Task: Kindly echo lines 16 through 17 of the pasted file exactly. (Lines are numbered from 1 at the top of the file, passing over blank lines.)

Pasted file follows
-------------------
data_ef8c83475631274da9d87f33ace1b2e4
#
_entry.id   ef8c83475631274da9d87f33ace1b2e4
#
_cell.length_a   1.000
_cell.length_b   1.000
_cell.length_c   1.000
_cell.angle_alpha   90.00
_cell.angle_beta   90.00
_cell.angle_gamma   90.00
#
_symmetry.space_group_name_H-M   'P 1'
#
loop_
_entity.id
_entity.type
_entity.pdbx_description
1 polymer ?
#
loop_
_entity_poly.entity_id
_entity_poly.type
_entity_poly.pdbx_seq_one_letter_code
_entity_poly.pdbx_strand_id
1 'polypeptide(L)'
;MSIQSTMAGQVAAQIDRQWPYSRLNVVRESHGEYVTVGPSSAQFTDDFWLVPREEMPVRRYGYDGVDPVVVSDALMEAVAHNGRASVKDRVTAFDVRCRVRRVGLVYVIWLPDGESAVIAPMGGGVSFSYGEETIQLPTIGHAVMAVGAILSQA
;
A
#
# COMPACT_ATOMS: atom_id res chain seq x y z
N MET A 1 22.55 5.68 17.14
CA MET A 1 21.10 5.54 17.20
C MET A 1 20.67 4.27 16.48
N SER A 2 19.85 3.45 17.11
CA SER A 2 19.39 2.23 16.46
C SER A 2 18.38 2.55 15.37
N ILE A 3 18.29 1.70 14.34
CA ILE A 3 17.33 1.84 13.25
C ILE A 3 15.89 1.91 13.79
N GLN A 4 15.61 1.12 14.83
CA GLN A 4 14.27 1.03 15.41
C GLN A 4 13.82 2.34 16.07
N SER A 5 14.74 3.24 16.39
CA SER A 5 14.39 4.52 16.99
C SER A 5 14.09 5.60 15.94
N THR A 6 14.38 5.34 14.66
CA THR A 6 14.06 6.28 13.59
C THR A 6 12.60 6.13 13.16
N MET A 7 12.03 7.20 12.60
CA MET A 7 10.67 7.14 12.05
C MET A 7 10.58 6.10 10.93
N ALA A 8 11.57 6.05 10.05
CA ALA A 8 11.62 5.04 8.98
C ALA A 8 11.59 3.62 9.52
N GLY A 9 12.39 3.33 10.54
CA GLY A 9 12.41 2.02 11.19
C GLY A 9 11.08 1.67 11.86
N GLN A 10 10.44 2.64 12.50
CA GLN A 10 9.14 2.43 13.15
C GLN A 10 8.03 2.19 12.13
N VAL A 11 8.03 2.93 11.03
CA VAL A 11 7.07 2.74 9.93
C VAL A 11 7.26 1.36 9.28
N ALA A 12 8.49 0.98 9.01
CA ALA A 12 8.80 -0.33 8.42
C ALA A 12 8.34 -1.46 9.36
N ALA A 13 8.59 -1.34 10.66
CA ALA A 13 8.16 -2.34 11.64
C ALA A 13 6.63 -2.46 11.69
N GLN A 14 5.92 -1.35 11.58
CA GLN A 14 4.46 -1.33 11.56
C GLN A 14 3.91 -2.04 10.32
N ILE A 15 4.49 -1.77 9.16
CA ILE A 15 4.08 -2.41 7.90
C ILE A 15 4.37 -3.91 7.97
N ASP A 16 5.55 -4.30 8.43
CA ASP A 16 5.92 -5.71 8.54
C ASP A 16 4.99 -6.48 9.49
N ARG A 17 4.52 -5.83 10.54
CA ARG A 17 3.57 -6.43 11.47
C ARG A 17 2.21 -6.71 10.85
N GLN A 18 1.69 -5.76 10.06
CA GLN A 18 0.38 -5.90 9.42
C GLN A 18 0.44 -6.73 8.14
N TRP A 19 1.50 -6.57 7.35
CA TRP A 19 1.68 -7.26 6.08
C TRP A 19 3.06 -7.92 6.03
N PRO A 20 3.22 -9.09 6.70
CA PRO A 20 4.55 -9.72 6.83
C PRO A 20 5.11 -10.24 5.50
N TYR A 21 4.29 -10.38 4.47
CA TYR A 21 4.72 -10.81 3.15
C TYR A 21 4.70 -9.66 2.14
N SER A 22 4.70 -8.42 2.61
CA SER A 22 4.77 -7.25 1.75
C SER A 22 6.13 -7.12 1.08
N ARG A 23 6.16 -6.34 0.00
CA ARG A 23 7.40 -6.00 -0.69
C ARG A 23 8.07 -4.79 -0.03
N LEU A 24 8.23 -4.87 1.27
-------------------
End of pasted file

_entity.type
_entity.pdbx_description